Politics: What's really going on with Roe v. Wade?

Outside of the media, support for Roe is thin

  Outside of the media, support for Roe is thin Overnight, a Texas law went into effect protecting babies from abortion once they have a detectable heartbeat. Abortion activists had filed lawsuits to throw out the law, but for various (and largely procedural) reasons, they failed at the federal appeals court. The U.S. Supreme Court declined to take action on it before the law went into effect. © (AP Photo/David Goldman, File) Lawmakers and groups opposing abortion successfully passed several measures into law this year, including creation of a grant program for "pregnancy resource centers" that offer medical and other services to pregnant women while discouraging them from getting abortions.

a group of people holding a sign: What's really going on with Roe v. Wade? © The Hill What's really going on with Roe v. Wade?

Has Roe v. Wade finally been overturned? That is what some outraged media outlets, political pundits and former politicians are telling Americans - even though no such ruling has been handed down. Instead, the Supreme Court has declined on procedural grounds to temporarily block a new Texas law limiting abortions once an unborn child's heartbeat is detected - expressly stating that it was not ruling on the constitutional merits of the law itself.

So why are abortion rights proponents raising a false alarm? Perhaps to try to sway the justices, who will soon decide a direct challenge to Roe from a Mississippi law limiting abortions after 15 weeks of pregnancy.

Texas abortion ban one of dozens intended to challenge Roe v. Wade

  Texas abortion ban one of dozens intended to challenge Roe v. Wade Experts say the uptick in abortion restrictions took off when President Trump named Associate Justice Brett Kavanaugh to the Supreme Court in 2018. The movement was buoyed further last year when Trump nominated Associate Justice Amy Coney Barrett to the court, handing conservatives a 6-3 edge for the first time in decades. Some of those laws require a woman to wait 48 hours before obtaining an abortion. Others ban the procedure if it's for a certain reason, such as a genetic abnormality. But it is the bans on abortion at a certain point in a pregnancy that have received the most attention recently.

But what would overturning Roe really mean for the future of abortion in America? To answer that question, we must first look at what Roe said and the considerable damage the decision has caused.

The much-criticized 1973 ruling struck down a Texas law banning abortion and effectively legalized the procedure nationwide. Failing to identify explicit support for abortion in the actual language of the Constitution, the Court instead declared that a woman's right to choose an abortion was implicit in the right to privacy protected by the 14th Amendment.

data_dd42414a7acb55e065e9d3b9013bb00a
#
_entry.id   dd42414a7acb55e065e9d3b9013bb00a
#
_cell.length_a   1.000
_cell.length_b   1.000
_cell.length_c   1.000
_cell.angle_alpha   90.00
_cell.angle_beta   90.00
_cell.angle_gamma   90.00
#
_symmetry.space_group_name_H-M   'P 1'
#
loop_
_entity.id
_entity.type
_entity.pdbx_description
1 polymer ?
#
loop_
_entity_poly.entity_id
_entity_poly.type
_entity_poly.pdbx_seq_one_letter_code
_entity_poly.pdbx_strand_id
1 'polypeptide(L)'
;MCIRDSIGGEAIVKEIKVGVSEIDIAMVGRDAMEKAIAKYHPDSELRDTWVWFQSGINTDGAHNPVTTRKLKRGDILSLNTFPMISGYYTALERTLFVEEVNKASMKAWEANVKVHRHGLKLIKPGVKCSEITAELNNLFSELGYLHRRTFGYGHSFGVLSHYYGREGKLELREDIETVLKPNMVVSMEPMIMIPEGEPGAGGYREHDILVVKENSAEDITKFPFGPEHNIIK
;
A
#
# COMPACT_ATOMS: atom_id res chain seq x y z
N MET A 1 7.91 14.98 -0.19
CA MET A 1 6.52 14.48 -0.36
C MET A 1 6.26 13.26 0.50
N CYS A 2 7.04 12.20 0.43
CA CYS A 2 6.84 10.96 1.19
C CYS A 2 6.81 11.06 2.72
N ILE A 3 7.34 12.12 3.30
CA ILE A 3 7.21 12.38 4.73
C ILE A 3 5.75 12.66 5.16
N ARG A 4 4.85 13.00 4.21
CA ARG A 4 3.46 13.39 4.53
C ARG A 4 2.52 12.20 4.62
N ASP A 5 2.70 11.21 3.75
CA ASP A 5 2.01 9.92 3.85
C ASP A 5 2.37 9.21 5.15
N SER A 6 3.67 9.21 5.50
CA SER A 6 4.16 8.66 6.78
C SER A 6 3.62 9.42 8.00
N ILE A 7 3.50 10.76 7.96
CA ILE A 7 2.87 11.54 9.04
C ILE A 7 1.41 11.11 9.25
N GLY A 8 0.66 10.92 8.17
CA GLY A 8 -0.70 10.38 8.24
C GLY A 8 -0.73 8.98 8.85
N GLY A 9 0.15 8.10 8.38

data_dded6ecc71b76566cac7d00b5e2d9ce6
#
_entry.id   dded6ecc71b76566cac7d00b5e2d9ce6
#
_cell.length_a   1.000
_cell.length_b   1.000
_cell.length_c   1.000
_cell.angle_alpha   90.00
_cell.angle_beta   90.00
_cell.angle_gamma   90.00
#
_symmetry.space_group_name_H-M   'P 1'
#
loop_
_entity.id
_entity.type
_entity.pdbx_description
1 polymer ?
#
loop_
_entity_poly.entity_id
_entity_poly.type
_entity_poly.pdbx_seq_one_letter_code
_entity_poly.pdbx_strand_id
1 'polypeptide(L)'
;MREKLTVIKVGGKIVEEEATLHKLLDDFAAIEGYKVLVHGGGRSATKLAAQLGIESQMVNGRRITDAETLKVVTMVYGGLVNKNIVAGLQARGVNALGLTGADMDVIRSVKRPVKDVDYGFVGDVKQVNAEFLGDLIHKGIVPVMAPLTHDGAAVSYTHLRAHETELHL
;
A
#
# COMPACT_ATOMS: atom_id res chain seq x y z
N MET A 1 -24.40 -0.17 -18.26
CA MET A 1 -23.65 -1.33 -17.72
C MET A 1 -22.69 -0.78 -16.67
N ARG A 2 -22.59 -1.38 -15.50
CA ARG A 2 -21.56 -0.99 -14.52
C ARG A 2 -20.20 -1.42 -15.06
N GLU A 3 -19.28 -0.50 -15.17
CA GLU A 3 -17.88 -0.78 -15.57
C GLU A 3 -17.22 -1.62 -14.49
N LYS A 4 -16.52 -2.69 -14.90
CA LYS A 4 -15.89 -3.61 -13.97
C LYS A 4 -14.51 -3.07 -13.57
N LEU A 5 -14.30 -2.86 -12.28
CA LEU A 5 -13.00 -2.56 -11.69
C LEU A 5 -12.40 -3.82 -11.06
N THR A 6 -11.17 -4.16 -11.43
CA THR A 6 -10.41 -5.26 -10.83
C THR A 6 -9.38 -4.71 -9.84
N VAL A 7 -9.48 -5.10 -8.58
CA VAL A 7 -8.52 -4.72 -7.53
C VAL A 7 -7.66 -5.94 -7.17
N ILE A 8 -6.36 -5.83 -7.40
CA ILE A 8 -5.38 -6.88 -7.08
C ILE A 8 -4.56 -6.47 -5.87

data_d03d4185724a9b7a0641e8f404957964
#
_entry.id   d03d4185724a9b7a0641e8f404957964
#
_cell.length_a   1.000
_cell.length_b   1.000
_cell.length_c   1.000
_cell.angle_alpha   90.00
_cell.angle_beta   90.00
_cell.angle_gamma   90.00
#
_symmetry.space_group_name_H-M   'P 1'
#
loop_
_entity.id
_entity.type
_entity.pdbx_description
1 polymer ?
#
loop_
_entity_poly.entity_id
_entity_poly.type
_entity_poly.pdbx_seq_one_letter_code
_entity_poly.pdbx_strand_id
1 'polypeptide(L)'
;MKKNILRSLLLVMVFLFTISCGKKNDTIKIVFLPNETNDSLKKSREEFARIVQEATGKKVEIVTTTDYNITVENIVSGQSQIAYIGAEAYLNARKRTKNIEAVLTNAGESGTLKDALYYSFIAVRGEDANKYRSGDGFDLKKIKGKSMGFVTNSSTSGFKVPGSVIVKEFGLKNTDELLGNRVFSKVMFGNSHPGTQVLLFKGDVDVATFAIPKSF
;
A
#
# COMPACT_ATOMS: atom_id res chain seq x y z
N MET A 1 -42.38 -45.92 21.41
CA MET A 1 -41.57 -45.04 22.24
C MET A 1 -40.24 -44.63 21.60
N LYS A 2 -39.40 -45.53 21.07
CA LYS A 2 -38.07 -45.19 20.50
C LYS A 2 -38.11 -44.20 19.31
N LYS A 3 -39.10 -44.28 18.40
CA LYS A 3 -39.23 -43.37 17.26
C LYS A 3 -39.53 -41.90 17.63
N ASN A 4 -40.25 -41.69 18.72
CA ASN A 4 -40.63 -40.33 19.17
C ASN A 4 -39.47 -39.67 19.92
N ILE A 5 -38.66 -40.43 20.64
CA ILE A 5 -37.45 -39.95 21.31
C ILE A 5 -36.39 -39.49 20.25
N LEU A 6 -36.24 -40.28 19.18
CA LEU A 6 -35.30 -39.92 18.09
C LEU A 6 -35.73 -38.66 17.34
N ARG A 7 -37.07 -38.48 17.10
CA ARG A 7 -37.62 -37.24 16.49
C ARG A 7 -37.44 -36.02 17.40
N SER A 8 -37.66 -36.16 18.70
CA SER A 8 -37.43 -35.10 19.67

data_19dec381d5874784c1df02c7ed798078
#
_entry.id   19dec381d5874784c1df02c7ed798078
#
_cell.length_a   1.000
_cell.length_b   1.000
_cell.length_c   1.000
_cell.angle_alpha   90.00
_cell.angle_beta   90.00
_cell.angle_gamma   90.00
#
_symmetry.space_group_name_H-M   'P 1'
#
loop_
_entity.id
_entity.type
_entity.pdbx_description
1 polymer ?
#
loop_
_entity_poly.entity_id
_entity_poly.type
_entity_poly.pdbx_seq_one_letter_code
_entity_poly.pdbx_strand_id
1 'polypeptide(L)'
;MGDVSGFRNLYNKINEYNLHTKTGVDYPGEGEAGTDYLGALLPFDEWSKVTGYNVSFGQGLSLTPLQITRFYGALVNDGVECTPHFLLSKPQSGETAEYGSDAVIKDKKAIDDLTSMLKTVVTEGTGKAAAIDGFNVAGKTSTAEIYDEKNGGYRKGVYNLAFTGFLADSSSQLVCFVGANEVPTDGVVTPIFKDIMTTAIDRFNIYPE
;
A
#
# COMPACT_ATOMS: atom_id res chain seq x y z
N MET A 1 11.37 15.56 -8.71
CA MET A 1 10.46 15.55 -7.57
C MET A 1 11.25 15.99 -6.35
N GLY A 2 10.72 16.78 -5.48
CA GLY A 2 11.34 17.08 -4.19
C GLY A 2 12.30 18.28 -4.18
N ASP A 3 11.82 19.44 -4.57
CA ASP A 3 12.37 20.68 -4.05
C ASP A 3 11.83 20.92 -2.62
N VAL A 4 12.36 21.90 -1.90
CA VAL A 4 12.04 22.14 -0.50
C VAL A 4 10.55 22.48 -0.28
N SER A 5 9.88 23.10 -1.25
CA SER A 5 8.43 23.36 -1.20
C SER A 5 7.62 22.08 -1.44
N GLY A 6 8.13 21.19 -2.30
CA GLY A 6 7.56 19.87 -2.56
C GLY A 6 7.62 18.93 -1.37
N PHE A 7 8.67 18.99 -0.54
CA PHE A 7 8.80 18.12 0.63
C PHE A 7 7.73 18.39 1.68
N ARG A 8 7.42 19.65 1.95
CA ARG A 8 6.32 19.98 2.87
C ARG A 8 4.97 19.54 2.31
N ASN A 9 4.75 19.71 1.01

Improperly positioning itself as some sort of unofficial national abortion control board, the Court also dictated what would prove to be an unworkable "trimester framework" for determining when and under what circumstances states could regulate the newly discovered constitutional "right" to abortion.

The Justices Are Telling Us What They Think About Roe v. Wade

  The Justices Are Telling Us What They Think About Roe v. Wade A majority on the Supreme Court appears ready to strike down the landmark decision—but they’re not prepared for the ensuing havoc.For anyone paying attention, the upshot of this was clear. For starters, Texas lawmakers had not kept their intentions secret: They wanted to ban almost all abortions and skirt the consequences. The law raised “complex and novel” “procedural questions,” according to the Court majority, but only because the law’s designers had homed in on a creative strategy for achieving their goals.

The Court declared that the choice to end a pregnancy in the first trimester was solely the woman's. In the second trimester, the state could regulate - but not prohibit - abortion to protect the mother's health. The state could, however, prohibit abortion in the third trimester to protect an unborn child who could survive outside the womb, except when the mother's health was in danger.

But in the years that followed, commonsense state laws including informed consent requirements and minimum cleanliness and safety standards for abortion clinics (uncontroversial in any other context) were invalidated by lower courts that struggled to apply the Court's abortion jurisprudence. The Court had sowed the seeds of confusion and distortion by treating abortion like a "super constitutional" right for which normal legal rules and medical standards did not apply.